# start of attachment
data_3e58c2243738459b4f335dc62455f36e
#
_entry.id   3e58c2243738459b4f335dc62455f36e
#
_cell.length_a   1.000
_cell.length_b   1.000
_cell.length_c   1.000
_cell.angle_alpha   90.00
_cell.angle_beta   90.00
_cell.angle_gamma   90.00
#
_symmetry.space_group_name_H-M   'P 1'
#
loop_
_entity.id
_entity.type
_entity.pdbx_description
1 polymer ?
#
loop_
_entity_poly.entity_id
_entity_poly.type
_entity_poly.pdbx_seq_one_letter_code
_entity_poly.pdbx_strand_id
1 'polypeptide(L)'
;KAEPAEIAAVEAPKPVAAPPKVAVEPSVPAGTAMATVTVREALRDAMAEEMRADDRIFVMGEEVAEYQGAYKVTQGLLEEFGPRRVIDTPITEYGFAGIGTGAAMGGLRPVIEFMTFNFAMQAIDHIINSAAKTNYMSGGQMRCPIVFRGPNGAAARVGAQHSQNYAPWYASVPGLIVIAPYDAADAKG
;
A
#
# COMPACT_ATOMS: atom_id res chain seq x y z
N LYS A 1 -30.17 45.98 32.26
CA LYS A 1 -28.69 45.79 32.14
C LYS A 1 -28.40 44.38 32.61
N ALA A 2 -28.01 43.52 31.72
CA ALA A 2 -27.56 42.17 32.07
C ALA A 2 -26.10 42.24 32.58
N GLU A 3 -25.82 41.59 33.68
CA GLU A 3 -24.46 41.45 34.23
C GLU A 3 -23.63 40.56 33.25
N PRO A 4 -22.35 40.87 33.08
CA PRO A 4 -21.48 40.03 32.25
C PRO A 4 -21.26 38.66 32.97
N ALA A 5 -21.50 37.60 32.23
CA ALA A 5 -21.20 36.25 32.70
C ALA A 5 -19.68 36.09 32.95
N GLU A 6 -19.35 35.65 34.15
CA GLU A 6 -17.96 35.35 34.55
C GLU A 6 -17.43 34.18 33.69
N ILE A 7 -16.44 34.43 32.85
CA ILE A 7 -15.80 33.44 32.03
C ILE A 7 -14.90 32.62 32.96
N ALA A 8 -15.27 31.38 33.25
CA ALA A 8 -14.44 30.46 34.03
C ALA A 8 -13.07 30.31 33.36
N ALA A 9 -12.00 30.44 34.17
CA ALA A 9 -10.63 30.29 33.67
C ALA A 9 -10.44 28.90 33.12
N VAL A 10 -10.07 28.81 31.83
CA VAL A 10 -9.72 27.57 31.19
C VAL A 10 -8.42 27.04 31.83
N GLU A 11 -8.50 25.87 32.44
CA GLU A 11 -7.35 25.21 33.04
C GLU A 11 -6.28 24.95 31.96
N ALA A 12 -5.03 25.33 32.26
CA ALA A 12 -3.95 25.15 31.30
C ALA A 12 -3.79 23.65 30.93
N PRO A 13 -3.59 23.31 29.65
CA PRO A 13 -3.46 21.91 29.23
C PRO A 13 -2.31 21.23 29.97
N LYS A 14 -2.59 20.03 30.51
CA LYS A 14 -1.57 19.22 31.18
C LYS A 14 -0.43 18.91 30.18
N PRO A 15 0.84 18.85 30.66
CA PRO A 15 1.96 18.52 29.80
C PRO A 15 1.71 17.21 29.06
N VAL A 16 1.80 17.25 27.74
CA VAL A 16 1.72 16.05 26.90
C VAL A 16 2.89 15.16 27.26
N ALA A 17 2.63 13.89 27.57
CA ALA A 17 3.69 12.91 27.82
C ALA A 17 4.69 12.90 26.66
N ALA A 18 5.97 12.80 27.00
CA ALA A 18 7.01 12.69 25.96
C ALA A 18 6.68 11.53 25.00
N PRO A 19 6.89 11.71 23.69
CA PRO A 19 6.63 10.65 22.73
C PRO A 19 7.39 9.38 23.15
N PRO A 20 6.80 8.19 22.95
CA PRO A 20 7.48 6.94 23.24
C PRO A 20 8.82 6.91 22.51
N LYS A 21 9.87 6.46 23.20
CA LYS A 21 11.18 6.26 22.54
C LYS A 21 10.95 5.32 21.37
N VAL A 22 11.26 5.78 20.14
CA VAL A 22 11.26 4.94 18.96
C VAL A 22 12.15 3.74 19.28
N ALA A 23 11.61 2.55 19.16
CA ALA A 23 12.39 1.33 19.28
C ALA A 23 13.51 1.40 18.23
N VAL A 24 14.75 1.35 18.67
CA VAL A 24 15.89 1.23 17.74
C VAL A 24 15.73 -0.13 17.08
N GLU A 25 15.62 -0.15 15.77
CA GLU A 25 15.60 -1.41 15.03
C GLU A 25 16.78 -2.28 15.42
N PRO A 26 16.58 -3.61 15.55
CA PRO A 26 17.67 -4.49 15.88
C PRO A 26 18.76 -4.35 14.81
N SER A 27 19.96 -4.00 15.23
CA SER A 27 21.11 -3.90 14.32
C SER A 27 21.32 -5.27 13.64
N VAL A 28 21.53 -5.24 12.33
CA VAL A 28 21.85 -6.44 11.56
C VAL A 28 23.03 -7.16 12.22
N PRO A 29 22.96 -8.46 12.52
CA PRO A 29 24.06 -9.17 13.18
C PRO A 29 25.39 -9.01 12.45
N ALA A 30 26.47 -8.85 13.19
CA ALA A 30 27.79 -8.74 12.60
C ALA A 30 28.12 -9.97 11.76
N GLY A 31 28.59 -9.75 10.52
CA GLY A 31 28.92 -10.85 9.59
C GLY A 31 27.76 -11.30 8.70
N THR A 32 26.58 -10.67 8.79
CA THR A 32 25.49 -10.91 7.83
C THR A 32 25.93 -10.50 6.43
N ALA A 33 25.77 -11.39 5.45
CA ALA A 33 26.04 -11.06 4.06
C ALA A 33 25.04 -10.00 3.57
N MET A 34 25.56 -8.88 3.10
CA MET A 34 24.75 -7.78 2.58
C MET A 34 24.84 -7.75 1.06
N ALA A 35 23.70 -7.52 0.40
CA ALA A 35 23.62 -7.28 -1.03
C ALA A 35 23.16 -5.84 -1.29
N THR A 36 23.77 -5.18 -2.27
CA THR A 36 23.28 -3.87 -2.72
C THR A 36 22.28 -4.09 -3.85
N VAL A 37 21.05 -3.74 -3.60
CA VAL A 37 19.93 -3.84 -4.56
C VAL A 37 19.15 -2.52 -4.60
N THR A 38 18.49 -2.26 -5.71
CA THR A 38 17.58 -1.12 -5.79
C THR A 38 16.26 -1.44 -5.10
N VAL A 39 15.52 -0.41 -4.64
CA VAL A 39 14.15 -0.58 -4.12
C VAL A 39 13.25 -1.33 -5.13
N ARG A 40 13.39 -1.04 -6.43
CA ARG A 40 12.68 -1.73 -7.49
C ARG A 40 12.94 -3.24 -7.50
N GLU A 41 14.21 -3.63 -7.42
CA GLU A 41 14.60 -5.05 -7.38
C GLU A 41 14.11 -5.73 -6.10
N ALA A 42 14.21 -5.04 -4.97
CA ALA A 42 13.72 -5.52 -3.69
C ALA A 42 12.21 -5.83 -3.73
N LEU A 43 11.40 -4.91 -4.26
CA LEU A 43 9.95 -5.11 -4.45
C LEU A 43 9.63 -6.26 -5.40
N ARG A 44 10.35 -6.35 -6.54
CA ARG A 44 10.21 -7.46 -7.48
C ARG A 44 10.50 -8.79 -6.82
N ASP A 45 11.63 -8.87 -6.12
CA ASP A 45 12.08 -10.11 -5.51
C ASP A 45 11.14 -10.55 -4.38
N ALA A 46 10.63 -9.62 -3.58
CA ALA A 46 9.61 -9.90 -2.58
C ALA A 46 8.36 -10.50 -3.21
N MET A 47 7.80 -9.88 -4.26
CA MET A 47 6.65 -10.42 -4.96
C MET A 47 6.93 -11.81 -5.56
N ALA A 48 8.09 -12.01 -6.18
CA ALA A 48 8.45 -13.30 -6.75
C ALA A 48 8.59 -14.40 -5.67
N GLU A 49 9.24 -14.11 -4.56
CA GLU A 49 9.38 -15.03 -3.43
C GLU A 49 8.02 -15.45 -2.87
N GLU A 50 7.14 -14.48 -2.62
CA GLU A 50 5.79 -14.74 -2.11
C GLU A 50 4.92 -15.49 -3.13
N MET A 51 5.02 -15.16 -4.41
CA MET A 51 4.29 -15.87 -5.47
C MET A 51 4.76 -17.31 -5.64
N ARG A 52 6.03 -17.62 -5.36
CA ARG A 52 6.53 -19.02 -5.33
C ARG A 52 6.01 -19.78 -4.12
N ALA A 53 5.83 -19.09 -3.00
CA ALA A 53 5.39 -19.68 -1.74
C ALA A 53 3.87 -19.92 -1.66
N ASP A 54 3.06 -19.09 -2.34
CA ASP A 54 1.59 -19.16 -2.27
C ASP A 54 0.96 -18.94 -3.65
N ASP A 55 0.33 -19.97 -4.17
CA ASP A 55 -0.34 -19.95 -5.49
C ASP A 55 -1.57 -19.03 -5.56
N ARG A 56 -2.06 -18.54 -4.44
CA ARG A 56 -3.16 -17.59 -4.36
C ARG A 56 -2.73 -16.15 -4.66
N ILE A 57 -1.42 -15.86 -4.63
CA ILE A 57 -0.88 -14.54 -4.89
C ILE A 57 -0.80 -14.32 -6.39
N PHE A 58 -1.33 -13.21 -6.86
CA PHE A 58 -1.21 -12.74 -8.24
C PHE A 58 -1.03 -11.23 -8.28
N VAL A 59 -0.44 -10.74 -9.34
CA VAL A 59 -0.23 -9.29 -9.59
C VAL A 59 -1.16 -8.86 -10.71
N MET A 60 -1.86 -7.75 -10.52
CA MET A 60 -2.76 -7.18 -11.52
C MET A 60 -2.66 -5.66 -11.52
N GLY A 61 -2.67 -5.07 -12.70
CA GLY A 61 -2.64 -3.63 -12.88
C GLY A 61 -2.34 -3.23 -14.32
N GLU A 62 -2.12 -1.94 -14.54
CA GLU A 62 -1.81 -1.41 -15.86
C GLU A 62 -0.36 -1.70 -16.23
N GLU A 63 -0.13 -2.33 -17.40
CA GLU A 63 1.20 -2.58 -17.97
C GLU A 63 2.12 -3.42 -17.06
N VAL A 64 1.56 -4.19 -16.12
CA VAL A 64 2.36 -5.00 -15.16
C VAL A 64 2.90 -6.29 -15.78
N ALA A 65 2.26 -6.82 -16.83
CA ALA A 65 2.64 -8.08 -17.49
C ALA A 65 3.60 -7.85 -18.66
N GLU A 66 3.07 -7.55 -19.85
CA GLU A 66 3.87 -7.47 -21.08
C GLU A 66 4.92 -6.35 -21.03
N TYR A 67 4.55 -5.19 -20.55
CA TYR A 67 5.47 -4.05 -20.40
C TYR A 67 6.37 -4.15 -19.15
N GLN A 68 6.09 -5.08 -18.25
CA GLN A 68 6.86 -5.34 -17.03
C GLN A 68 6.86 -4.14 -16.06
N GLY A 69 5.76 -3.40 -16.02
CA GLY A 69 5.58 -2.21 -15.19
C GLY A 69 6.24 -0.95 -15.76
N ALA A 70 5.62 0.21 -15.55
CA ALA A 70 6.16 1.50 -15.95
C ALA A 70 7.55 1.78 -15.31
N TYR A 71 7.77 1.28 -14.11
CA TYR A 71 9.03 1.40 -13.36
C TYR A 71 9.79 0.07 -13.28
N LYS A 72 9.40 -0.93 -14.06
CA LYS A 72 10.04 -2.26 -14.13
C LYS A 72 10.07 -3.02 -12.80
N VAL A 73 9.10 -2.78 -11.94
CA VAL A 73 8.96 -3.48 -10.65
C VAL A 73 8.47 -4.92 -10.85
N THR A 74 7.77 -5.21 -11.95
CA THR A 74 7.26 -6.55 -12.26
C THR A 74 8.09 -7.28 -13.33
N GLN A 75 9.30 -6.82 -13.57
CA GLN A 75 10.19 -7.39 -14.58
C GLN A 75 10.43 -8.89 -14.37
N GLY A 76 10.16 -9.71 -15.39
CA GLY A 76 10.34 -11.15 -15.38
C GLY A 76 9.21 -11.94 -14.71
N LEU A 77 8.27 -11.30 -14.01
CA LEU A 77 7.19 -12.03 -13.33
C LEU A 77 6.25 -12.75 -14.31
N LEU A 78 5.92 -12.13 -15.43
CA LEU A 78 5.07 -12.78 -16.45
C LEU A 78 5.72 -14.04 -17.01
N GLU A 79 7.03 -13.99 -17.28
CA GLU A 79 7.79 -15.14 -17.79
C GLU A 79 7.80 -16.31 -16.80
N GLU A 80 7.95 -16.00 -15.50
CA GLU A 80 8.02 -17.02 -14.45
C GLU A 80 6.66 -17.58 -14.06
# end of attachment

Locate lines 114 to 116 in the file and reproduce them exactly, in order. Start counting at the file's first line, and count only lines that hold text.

C VAL A 28 23.03 -7.16 12.22
N PRO A 29 22.96 -8.46 12.52
CA PRO A 29 24.06 -9.17 13.18